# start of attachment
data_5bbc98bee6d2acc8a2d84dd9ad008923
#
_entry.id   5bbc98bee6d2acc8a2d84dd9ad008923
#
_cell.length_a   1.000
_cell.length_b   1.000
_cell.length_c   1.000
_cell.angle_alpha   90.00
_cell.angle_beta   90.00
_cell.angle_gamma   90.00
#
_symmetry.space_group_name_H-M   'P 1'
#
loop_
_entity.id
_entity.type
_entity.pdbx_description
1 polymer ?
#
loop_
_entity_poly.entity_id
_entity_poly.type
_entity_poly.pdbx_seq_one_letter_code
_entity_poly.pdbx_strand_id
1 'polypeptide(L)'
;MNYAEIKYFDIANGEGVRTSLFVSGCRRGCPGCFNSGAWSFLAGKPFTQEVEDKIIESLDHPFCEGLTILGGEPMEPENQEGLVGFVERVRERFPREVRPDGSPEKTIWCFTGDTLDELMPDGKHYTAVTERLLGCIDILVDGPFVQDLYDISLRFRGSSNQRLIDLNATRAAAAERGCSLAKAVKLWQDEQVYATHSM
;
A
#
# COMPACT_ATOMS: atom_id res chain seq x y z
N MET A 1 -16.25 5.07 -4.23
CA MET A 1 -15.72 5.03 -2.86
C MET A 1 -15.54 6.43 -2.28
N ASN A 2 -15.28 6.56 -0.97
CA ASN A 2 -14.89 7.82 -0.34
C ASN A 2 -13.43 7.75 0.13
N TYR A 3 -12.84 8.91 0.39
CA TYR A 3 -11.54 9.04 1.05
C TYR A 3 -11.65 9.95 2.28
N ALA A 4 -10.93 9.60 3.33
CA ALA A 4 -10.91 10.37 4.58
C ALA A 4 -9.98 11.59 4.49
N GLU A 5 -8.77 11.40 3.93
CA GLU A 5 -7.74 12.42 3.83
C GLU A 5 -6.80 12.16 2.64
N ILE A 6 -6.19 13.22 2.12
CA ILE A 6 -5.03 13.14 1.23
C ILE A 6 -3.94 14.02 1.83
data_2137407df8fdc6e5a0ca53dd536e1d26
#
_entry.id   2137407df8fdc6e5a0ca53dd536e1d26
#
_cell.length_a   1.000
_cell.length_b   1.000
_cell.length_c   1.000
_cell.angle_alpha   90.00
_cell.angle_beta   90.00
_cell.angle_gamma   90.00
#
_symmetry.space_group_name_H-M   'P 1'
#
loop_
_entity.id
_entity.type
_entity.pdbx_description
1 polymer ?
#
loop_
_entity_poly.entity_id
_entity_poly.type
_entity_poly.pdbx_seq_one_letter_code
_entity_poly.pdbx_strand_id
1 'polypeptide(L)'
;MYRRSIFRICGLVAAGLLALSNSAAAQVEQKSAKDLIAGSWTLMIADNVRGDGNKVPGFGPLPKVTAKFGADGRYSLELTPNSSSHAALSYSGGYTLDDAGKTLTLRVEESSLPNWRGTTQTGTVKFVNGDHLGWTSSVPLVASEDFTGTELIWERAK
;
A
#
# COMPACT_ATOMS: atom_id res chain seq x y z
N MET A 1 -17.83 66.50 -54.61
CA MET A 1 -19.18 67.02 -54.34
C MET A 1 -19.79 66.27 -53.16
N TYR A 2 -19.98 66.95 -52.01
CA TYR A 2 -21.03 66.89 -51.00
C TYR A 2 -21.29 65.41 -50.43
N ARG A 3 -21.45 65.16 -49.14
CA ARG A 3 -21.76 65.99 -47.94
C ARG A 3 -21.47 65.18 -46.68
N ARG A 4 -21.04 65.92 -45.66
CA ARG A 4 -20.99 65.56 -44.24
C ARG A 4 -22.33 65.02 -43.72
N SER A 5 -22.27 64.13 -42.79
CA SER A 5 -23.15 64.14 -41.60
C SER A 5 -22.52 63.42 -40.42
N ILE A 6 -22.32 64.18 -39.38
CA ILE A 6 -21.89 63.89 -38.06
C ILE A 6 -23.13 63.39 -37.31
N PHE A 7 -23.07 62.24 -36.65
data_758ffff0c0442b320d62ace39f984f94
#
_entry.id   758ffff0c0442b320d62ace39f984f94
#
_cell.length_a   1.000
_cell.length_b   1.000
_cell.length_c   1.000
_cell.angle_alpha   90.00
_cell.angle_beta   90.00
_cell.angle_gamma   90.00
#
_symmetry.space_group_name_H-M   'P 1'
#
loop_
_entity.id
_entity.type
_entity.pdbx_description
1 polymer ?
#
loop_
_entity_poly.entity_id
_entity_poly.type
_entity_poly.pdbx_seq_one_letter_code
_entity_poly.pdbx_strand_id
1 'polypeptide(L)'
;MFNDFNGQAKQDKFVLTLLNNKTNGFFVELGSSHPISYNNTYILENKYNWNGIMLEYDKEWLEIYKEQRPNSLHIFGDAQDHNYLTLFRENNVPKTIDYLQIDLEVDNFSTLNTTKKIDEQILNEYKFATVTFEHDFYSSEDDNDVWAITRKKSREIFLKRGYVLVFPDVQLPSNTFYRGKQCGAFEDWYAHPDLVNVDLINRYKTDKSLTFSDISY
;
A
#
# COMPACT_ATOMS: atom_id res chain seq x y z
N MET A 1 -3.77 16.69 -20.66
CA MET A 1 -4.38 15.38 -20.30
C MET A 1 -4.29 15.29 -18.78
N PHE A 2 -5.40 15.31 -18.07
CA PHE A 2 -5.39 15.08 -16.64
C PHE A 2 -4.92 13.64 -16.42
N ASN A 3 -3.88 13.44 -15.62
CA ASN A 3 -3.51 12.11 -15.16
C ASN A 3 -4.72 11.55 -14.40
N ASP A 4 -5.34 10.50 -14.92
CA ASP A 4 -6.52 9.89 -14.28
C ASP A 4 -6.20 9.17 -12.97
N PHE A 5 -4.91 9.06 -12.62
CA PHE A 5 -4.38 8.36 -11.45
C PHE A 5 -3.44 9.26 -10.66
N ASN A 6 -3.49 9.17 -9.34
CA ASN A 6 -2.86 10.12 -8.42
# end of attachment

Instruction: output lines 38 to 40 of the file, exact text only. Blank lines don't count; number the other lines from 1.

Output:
CA TYR A 3 -11.54 9.04 1.05
C TYR A 3 -11.65 9.95 2.28
N ALA A 4 -10.93 9.60 3.33